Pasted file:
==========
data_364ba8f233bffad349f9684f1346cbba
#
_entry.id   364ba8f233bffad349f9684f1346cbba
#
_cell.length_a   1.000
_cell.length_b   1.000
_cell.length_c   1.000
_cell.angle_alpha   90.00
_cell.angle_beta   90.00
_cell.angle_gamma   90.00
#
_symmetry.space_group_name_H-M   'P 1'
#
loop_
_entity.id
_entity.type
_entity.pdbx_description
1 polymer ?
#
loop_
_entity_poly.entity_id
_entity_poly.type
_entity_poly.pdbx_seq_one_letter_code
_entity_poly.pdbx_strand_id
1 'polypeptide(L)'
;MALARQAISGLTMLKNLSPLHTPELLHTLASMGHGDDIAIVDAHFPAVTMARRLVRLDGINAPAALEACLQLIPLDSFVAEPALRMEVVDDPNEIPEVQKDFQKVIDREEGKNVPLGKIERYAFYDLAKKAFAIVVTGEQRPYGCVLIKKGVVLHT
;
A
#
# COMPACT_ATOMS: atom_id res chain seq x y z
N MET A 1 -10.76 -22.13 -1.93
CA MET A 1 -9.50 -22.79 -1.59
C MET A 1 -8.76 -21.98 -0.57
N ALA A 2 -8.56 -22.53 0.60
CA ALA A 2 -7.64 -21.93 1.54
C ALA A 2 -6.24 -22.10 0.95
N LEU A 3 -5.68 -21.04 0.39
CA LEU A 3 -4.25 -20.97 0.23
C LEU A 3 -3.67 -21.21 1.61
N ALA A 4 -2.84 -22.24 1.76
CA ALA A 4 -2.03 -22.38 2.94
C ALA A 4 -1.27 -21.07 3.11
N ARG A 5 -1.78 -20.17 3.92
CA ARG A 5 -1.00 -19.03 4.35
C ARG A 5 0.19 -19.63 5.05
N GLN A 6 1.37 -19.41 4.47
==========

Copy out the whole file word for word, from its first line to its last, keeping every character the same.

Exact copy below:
data_364ba8f233bffad349f9684f1346cbba
#
_entry.id   364ba8f233bffad349f9684f1346cbba
#
_cell.length_a   1.000
_cell.length_b   1.000
_cell.length_c   1.000
_cell.angle_alpha   90.00
_cell.angle_beta   90.00
_cell.angle_gamma   90.00
#
_symmetry.space_group_name_H-M   'P 1'
#
loop_
_entity.id
_entity.type
_entity.pdbx_description
1 polymer ?
#
loop_
_entity_poly.entity_id
_entity_poly.type
_entity_poly.pdbx_seq_one_letter_code
_entity_poly.pdbx_strand_id
1 'polypeptide(L)'
;MALARQAISGLTMLKNLSPLHTPELLHTLASMGHGDDIAIVDAHFPAVTMARRLVRLDGINAPAALEACLQLIPLDSFVAEPALRMEVVDDPNEIPEVQKDFQKVIDREEGKNVPLGKIERYAFYDLAKKAFAIVVTGEQRPYGCVLIKKGVVLHT
;
A
#
# COMPACT_ATOMS: atom_id res chain seq x y z
N MET A 1 -10.76 -22.13 -1.93
CA MET A 1 -9.50 -22.79 -1.59
C MET A 1 -8.76 -21.98 -0.57
N ALA A 2 -8.56 -22.53 0.60
CA ALA A 2 -7.64 -21.93 1.54
C ALA A 2 -6.24 -22.10 0.95
N LEU A 3 -5.68 -21.04 0.39
CA LEU A 3 -4.25 -20.97 0.23
C LEU A 3 -3.67 -21.21 1.61
N ALA A 4 -2.84 -22.24 1.76
CA ALA A 4 -2.03 -22.38 2.94
C ALA A 4 -1.27 -21.07 3.11
N ARG A 5 -1.78 -20.17 3.92
CA ARG A 5 -1.00 -19.03 4.35
C ARG A 5 0.19 -19.63 5.05
N GLN A 6 1.37 -19.41 4.47